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Appalachian Mural Trail Adds “Angels on the Trail”

The Appalachian Mural Trail recently added the “Angel Wings” mural in West Jefferson to their expanding trail of noteworthy art murals. Participatory murals are extremely popular throughout the world and the mural trail group was looking to find one.

“When a ‘selfie’ photo was uploaded to our site of a young lady placed in front of angel wings, we knew it needed to be a part of the mural trail,” says Doreyl Ammons Cain, Director of the mural trail. “We found the artist, Raney Rogers, and asked her to tell the story of the mural.”

“I have always loved angels, says Raney Rogers. “The stories that surround them, the meaning they have, that they “watch over us” and can intervene in our lives in as many ways as one can imagine and more. Angels can save our lives and bring us comfort at our time of deepest despair.”

Raney continues… “When a friend sent a photo of the angel wings an artist painted on a wall in Florida, where the nightclub disaster occurred, I was very touched by how art could bring comfort in the image of an angel. It certainly did to those affected by the incident and it did to me when I saw it. So I decided to start looking for a wall in West Jefferson. The point being that everyone could become an “angel” for a moment, or show their angelic side. The best wall of all appeared right beside the Hotel Tavern. The wall was actually a picket fence so I painted the mural on outdoor cement board and erected the real “wall” myself, with help.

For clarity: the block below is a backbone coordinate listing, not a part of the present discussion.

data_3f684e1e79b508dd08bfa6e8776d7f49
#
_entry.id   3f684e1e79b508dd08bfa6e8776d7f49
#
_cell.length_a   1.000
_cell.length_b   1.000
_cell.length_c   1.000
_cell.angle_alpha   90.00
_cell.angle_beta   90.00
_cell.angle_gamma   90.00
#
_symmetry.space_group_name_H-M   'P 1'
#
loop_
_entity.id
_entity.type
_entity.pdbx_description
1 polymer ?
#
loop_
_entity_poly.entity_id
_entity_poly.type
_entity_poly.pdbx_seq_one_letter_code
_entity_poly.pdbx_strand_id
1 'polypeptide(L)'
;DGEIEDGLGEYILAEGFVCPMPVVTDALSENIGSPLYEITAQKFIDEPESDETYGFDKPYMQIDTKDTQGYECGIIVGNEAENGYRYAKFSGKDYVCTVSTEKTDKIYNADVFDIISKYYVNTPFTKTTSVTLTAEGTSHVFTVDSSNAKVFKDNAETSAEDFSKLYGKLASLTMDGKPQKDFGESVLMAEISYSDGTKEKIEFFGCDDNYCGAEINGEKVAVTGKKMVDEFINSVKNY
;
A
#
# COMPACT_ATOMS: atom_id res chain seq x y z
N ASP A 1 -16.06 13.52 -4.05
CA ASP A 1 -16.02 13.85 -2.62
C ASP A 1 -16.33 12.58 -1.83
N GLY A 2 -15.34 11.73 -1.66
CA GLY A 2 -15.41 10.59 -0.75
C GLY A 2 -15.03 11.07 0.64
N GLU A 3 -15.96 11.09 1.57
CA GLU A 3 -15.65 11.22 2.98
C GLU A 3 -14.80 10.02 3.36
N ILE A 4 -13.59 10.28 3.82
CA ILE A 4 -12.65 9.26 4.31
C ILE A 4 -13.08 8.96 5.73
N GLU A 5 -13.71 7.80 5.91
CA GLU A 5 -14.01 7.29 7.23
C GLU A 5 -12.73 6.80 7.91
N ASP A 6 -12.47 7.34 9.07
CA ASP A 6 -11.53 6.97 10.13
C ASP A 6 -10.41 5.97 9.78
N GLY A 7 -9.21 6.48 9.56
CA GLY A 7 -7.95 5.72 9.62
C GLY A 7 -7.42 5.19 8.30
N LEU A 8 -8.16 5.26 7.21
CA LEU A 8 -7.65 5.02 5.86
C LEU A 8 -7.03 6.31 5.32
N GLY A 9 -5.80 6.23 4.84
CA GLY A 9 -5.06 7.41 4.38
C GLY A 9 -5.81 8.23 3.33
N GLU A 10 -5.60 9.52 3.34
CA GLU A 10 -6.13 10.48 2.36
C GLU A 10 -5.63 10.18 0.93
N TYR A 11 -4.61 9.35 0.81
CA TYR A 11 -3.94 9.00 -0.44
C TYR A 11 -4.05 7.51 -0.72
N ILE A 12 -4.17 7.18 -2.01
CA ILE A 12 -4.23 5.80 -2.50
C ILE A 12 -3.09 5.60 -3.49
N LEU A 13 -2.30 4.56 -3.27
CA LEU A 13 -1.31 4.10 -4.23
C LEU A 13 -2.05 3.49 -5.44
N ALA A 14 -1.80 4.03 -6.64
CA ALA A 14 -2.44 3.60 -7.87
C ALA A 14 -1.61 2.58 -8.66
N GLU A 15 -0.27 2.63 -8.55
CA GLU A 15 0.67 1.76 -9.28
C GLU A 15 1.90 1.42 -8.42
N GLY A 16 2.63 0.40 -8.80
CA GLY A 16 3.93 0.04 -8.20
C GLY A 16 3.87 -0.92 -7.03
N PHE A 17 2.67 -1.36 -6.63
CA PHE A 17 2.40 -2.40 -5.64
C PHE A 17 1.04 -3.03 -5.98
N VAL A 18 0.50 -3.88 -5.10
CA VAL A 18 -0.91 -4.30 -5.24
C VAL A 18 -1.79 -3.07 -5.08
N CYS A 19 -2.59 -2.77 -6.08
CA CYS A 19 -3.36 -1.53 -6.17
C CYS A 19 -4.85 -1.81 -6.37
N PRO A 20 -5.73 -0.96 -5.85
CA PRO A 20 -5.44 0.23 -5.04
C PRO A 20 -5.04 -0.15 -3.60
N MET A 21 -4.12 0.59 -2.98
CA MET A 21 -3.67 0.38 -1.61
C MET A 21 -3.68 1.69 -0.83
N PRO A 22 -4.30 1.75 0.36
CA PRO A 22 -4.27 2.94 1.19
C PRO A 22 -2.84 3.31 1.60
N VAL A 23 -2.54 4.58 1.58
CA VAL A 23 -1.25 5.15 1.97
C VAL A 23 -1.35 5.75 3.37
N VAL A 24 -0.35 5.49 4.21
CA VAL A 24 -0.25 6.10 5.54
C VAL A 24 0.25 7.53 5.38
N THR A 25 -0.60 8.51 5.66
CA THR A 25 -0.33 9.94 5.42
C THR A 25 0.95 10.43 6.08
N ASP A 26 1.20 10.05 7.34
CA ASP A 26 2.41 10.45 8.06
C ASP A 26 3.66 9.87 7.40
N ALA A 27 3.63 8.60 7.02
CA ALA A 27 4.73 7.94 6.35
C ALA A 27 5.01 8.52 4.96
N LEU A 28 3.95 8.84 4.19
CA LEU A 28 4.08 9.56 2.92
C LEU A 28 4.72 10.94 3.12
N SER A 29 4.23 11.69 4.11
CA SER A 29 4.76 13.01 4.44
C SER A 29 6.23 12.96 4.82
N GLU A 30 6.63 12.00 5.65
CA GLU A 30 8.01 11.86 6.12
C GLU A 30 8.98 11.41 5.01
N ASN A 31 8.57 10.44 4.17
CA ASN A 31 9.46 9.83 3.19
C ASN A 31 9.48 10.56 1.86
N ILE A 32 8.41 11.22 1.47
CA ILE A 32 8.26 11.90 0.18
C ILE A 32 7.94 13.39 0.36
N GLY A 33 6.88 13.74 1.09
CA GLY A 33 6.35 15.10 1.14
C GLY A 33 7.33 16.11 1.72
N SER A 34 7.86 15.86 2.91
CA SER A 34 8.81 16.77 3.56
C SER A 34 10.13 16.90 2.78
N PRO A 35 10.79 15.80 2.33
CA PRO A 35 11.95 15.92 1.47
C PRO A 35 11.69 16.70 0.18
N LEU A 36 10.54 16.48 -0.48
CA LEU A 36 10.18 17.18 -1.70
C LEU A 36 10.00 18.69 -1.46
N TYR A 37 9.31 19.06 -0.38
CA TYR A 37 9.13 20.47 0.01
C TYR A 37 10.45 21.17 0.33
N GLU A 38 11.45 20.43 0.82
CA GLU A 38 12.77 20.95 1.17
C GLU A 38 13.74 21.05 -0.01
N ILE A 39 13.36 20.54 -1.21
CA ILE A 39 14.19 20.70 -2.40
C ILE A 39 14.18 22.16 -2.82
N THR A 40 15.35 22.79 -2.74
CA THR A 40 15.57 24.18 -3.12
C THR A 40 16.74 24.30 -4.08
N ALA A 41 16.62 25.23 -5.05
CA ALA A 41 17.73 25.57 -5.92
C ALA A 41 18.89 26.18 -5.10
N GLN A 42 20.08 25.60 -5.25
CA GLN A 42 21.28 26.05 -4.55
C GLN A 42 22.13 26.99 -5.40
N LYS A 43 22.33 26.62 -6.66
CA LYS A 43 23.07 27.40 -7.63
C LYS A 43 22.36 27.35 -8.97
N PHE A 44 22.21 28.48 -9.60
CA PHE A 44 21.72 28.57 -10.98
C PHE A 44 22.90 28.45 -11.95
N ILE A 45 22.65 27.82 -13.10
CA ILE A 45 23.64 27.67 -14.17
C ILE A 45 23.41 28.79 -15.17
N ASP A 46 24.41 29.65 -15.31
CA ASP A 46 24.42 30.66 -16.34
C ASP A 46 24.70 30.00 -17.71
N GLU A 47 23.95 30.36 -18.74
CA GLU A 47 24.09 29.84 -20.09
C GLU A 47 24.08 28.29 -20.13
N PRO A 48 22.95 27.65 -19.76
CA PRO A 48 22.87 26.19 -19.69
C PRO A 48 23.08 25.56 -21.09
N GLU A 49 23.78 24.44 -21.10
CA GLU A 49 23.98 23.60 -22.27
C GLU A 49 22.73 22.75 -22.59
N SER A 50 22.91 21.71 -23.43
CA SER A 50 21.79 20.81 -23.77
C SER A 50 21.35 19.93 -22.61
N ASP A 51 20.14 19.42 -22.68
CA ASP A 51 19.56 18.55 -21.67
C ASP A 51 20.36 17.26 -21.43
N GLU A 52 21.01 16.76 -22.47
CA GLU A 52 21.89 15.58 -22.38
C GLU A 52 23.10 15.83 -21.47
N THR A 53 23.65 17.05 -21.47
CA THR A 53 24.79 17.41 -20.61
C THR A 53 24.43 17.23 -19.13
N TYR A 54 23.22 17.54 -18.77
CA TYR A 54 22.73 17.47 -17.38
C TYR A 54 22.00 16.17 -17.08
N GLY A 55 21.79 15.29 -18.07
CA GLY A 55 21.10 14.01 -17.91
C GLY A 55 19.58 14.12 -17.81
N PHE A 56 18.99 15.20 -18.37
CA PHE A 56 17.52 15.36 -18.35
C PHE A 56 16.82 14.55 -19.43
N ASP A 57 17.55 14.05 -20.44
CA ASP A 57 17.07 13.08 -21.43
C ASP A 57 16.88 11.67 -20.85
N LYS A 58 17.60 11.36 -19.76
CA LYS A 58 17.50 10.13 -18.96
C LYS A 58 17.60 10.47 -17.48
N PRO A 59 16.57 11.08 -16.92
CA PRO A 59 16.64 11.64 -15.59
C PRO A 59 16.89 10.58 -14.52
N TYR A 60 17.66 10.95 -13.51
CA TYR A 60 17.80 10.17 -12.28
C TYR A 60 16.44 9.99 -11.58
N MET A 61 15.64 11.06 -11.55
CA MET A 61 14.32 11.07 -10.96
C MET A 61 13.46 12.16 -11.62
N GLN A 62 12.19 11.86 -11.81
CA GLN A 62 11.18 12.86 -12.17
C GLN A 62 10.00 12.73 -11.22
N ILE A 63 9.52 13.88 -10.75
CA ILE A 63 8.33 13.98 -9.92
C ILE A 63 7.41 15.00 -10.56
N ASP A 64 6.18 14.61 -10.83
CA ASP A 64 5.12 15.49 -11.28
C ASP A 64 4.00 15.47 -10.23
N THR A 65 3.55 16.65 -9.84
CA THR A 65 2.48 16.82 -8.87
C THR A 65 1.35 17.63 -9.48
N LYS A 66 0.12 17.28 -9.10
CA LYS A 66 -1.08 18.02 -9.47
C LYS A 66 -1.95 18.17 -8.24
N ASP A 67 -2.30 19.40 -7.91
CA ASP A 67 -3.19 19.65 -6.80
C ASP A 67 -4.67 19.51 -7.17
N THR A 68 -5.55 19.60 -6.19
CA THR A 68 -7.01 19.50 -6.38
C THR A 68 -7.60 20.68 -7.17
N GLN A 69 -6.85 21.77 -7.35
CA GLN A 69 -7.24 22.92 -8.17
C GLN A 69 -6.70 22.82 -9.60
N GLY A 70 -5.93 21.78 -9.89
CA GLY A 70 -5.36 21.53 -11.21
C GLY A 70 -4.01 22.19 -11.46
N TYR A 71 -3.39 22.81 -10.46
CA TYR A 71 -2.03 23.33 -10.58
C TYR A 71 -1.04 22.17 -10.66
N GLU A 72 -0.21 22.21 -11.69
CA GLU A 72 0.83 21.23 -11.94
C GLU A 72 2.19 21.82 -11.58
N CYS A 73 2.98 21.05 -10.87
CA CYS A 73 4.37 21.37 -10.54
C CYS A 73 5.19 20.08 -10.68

I began to tell friends about what I was doing and they were excited and wanted to have a memorial block – some for loved ones and some for themselves so I began to build a block wall. Word spread and those who had ties to Ashe County called and requested a block and sometimes two. Then I started hearing the stories people were telling about their loved ones – how much they meant to them and even sometimes how they died. It was very special to them to have a place that they could visit which could make them feel closer to that person. Others wanted to put their own names on the blocks as a sort of…”I was here” kind of thing for the future.

The very best part is watching people take each other’s pictures in front of the wings. Standing there changes you for a moment. You can see it in the faces. Some will strike poses and they all look so grand with the wings spread out behind them. They lend a grace and beauty to the individual. There was one young man in particular who stood in front of the wings with his head down as if to express the difficulty in being mortal…or maybe the failure. It is one of the more moving photos. “

Interested in sprouting some wings? Find directions to the “Angel Wings” mural at You’ll also find over 85 other storytelling murals that you just have to visit!

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